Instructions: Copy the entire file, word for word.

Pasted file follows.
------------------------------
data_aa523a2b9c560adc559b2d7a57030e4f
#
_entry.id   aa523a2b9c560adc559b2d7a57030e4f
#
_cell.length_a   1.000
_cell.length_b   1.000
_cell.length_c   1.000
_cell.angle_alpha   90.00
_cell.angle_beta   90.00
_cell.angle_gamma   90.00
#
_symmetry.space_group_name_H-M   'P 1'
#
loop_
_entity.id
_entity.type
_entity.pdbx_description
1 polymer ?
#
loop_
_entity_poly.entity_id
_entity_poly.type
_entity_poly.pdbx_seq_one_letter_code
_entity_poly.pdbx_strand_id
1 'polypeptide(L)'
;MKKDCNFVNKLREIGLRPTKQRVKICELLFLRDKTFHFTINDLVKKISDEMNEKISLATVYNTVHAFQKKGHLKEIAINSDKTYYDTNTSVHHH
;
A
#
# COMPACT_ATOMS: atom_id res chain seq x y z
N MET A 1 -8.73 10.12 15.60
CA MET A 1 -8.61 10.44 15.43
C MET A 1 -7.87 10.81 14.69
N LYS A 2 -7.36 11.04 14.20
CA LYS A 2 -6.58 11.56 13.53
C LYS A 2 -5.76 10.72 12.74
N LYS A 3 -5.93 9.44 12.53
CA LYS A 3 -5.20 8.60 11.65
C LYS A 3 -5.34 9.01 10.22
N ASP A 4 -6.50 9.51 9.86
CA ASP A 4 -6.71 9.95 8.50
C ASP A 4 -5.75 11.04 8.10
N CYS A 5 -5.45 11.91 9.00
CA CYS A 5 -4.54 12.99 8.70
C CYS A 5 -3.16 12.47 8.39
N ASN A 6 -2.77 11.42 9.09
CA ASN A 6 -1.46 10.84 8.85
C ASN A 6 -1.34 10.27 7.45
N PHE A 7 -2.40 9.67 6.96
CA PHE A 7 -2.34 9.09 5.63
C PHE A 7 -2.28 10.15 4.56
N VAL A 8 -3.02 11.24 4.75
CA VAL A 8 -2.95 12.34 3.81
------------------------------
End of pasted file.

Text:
data_aa523a2b9c560adc559b2d7a57030e4f
#
_entry.id   aa523a2b9c560adc559b2d7a57030e4f
#
_cell.length_a   1.000
_cell.length_b   1.000
_cell.length_c   1.000
_cell.angle_alpha   90.00
_cell.angle_beta   90.00
_cell.angle_gamma   90.00
#
_symmetry.space_group_name_H-M   'P 1'
#
loop_
_entity.id
_entity.type
_entity.pdbx_description
1 polymer ?
#
loop_
_entity_poly.entity_id
_entity_poly.type
_entity_poly.pdbx_seq_one_letter_code
_entity_poly.pdbx_strand_id
1 'polypeptide(L)'
;MKKDCNFVNKLREIGLRPTKQRVKICELLFLRDKTFHFTINDLVKKISDEMNEKISLATVYNTVHAFQKKGHLKEIAINSDKTYYDTNTSVHHH
;
A
#
# COMPACT_ATOMS: atom_id res chain seq x y z
N MET A 1 -8.73 10.12 15.60
CA MET A 1 -8.61 10.44 15.43
C MET A 1 -7.87 10.81 14.69
N LYS A 2 -7.36 11.04 14.20
CA LYS A 2 -6.58 11.56 13.53
C LYS A 2 -5.76 10.72 12.74
N LYS A 3 -5.93 9.44 12.53
CA LYS A 3 -5.20 8.60 11.65
C LYS A 3 -5.34 9.01 10.22
N ASP A 4 -6.50 9.51 9.86
CA ASP A 4 -6.71 9.95 8.50
C ASP A 4 -5.75 11.04 8.10
N CYS A 5 -5.45 11.91 9.00
CA CYS A 5 -4.54 12.99 8.70
C CYS A 5 -3.16 12.47 8.39
N ASN A 6 -2.77 11.42 9.09
CA ASN A 6 -1.46 10.84 8.85
C ASN A 6 -1.34 10.27 7.45
N PHE A 7 -2.40 9.67 6.96
CA PHE A 7 -2.34 9.09 5.63
C PHE A 7 -2.28 10.15 4.56
N VAL A 8 -3.02 11.24 4.75
CA VAL A 8 -2.95 12.34 3.81